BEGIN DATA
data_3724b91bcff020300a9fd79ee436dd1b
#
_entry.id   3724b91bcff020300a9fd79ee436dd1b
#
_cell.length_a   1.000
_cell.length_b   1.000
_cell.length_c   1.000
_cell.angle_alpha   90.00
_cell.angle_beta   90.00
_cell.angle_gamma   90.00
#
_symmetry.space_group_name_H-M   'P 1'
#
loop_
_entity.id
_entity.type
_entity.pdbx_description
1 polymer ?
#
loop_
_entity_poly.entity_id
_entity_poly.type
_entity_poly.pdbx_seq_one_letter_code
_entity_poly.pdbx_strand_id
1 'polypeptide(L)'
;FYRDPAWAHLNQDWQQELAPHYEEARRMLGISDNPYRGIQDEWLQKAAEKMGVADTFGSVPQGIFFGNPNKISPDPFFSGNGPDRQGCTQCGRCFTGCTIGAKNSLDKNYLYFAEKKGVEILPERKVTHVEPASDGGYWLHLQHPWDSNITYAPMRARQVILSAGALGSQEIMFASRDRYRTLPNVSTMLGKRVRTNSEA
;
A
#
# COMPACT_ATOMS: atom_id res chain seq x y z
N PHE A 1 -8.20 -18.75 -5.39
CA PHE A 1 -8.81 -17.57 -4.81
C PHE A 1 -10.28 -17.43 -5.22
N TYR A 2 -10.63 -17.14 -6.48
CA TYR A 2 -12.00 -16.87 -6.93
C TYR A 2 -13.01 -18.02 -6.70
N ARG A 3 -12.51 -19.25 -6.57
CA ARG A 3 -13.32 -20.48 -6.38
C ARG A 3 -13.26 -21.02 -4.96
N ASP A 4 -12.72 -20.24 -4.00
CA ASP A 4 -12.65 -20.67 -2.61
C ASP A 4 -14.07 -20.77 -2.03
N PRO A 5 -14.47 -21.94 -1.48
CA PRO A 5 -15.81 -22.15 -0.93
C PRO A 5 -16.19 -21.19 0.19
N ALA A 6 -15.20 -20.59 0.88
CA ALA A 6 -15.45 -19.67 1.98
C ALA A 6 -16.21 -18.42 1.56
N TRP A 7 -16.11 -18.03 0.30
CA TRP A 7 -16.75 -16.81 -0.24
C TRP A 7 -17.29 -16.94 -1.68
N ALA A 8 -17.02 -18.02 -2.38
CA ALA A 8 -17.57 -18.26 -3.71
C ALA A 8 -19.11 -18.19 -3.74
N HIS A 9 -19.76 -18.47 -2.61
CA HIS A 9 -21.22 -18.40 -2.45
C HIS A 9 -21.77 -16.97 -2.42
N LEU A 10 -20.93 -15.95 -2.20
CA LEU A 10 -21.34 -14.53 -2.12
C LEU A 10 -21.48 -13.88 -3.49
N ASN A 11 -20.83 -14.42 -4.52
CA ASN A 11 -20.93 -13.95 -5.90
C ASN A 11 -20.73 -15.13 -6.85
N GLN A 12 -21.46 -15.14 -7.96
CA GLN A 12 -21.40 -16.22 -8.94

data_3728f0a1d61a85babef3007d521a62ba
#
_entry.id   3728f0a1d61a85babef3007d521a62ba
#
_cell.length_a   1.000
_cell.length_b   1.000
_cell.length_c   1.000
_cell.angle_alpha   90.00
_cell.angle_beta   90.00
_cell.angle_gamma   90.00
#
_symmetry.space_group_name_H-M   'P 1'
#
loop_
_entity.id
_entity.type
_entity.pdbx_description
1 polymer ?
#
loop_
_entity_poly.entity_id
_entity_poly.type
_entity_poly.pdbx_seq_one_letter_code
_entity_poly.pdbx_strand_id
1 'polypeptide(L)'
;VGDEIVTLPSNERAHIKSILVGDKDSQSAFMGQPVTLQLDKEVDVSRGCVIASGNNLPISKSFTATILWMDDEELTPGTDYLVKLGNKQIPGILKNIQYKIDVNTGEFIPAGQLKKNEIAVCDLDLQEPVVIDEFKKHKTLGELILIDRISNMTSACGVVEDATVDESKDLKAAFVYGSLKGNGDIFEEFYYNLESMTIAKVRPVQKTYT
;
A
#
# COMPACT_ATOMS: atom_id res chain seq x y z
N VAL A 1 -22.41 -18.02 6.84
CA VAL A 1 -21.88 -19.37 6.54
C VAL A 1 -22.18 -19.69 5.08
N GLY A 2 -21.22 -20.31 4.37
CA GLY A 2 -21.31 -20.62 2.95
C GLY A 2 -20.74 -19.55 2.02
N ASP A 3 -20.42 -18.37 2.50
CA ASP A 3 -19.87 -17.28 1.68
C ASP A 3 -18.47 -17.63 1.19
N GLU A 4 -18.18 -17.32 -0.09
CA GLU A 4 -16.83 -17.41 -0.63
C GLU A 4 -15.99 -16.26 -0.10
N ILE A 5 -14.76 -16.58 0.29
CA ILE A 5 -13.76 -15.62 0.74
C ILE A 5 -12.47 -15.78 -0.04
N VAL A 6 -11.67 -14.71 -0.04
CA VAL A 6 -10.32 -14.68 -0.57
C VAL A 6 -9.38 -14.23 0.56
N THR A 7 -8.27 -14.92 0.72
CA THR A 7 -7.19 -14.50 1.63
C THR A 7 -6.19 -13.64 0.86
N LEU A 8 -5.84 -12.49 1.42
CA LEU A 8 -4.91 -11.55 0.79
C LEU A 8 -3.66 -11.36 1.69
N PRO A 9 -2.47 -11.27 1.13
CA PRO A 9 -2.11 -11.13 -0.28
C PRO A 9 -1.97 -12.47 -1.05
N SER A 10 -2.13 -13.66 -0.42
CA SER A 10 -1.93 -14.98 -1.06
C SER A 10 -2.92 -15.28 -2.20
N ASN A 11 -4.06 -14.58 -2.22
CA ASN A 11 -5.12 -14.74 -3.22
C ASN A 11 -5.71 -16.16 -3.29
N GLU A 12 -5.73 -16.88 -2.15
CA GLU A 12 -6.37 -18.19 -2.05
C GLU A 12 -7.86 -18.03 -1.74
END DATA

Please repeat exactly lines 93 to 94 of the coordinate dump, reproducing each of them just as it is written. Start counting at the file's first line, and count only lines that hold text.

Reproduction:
A
#